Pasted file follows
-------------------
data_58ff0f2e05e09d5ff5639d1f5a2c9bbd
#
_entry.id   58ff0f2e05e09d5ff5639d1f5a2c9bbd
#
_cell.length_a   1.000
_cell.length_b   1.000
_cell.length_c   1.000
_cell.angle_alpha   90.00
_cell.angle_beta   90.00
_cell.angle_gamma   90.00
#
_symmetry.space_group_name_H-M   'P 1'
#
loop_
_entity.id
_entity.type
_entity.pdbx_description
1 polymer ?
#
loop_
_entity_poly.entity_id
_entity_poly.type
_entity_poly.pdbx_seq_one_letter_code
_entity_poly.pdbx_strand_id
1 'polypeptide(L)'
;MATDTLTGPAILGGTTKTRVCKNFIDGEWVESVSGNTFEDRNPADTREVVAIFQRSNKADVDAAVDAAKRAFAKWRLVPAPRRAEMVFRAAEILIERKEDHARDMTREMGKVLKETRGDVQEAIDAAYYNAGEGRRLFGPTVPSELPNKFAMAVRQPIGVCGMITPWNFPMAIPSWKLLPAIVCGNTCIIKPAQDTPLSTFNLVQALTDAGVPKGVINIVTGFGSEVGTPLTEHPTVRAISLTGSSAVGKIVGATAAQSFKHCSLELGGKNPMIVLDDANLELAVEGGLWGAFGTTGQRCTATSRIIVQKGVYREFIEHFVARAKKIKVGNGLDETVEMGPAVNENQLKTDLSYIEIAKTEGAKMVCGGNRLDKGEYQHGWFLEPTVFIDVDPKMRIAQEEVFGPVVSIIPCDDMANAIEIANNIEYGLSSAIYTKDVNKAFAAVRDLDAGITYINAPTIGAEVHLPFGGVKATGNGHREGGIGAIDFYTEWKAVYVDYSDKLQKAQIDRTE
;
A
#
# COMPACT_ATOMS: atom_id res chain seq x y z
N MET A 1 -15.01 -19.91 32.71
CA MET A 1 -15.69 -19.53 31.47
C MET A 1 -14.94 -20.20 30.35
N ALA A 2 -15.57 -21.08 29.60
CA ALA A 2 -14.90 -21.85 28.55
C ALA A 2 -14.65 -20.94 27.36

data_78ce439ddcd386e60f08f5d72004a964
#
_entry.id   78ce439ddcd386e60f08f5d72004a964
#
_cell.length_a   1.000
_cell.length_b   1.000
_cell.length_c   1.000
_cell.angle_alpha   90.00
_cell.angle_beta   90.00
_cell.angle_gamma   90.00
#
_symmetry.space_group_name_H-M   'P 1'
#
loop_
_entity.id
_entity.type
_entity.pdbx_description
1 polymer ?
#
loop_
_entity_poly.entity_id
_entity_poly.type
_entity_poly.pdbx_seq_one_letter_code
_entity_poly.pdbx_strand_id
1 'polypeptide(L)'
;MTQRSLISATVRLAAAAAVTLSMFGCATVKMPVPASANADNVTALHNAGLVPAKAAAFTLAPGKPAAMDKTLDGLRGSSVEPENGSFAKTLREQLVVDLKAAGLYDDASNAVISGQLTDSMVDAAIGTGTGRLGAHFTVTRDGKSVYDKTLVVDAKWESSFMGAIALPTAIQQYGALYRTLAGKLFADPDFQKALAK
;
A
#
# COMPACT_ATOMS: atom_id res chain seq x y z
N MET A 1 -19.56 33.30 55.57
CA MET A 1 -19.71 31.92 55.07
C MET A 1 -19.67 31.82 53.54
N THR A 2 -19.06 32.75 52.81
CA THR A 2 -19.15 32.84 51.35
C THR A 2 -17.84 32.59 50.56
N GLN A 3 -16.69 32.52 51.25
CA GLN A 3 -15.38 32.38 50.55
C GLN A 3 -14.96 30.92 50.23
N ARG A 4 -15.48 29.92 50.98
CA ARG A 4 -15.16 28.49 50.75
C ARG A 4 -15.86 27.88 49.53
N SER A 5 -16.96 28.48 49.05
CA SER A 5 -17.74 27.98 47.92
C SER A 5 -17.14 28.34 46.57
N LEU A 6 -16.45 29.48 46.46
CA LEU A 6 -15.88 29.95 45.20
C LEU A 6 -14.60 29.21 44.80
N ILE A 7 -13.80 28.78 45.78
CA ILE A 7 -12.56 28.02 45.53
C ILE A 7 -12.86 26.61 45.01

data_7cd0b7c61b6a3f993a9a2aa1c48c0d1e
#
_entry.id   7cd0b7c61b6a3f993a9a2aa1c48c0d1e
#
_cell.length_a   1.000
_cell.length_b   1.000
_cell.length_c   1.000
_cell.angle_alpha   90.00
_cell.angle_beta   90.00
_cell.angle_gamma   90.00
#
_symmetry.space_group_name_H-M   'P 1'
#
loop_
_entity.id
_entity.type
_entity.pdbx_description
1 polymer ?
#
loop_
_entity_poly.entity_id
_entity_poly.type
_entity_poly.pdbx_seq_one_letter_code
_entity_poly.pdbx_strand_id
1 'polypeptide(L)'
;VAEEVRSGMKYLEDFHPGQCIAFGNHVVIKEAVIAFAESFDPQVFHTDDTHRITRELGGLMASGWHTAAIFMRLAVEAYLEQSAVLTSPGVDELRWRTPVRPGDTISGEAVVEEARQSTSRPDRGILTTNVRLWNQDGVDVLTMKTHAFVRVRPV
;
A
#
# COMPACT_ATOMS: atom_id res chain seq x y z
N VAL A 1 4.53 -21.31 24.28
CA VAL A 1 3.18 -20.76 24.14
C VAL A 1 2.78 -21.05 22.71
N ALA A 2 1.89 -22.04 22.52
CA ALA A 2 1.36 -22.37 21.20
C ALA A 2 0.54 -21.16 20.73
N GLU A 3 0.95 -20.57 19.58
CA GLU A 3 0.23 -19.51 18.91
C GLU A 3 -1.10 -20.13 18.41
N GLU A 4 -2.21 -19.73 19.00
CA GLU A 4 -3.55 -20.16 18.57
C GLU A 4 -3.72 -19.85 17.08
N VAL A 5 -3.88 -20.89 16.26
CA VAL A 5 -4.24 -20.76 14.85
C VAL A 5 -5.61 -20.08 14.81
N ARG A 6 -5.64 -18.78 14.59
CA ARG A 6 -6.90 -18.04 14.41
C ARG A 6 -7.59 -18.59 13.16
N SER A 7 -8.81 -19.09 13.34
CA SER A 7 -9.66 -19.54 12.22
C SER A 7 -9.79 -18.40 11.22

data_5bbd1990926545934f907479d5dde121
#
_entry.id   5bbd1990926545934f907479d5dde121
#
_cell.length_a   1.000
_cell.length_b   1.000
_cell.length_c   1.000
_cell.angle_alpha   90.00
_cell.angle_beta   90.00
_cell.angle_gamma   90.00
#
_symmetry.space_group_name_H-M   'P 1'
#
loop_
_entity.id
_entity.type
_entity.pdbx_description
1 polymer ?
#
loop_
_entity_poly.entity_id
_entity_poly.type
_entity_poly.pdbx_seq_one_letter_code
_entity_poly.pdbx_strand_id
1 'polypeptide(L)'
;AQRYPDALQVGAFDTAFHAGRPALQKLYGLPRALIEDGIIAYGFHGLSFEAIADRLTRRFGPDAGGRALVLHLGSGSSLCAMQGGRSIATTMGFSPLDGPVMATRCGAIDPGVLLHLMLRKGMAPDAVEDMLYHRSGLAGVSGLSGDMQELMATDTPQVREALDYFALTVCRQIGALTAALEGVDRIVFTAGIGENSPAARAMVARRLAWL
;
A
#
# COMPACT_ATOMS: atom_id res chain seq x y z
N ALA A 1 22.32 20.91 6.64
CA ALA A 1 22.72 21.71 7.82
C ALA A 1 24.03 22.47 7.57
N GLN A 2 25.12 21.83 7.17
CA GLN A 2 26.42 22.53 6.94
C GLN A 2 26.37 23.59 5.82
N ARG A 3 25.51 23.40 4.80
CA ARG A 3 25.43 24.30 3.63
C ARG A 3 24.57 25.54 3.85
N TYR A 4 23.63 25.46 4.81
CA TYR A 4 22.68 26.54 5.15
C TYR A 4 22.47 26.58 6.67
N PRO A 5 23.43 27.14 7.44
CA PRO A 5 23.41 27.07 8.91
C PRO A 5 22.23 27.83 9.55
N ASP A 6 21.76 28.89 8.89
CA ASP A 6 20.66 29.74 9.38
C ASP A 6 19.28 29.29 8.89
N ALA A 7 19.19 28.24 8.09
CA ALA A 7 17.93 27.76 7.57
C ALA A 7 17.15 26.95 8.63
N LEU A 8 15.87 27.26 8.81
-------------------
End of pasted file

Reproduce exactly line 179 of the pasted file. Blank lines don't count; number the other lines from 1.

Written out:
CA TYR A 4 22.68 26.54 5.15